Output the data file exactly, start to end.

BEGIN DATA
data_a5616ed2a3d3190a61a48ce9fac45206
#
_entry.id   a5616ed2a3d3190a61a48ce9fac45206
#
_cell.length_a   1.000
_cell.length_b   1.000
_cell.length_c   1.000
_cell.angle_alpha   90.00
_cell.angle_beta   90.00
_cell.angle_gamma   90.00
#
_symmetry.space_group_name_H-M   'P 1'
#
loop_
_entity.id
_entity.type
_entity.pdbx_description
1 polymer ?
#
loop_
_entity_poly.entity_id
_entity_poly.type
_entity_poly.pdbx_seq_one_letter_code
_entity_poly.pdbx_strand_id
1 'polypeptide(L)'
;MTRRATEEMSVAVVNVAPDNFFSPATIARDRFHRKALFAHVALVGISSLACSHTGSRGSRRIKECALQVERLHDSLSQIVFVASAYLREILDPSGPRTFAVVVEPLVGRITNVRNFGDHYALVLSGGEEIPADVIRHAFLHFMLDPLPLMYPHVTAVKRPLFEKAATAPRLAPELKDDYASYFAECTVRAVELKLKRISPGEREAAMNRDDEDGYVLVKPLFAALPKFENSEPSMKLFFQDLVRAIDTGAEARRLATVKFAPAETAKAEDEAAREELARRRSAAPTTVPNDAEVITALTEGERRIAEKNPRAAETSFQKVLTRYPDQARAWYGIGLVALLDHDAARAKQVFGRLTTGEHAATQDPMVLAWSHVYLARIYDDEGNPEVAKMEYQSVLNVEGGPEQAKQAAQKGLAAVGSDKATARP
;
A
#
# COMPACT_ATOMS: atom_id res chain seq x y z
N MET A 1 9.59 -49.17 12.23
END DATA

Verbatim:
data_a5616ed2a3d3190a61a48ce9fac45206
#
_entry.id   a5616ed2a3d3190a61a48ce9fac45206
#
_cell.length_a   1.000
_cell.length_b   1.000
_cell.length_c   1.000
_cell.angle_alpha   90.00
_cell.angle_beta   90.00
_cell.angle_gamma   90.00
#
_symmetry.space_group_name_H-M   'P 1'
#
loop_
_entity.id
_entity.type
_entity.pdbx_description
1 polymer ?
#
loop_
_entity_poly.entity_id
_entity_poly.type
_entity_poly.pdbx_seq_one_letter_code
_entity_poly.pdbx_strand_id
1 'polypeptide(L)'
;MTRRATEEMSVAVVNVAPDNFFSPATIARDRFHRKALFAHVALVGISSLACSHTGSRGSRRIKECALQVERLHDSLSQIVFVASAYLREILDPSGPRTFAVVVEPLVGRITNVRNFGDHYALVLSGGEEIPADVIRHAFLHFMLDPLPLMYPHVTAVKRPLFEKAATAPRLAPELKDDYASYFAECTVRAVELKLKRISPGEREAAMNRDDEDGYVLVKPLFAALPKFENSEPSMKLFFQDLVRAIDTGAEARRLATVKFAPAETAKAEDEAAREELARRRSAAPTTVPNDAEVITALTEGERRIAEKNPRAAETSFQKVLTRYPDQARAWYGIGLVALLDHDAARAKQVFGRLTTGEHAATQDPMVLAWSHVYLARIYDDEGNPEVAKMEYQSVLNVEGGPEQAKQAAQKGLAAVGSDKATARP
;
A
#
# COMPACT_ATOMS: atom_id res chain seq x y z
N MET A 1 9.59 -49.17 12.23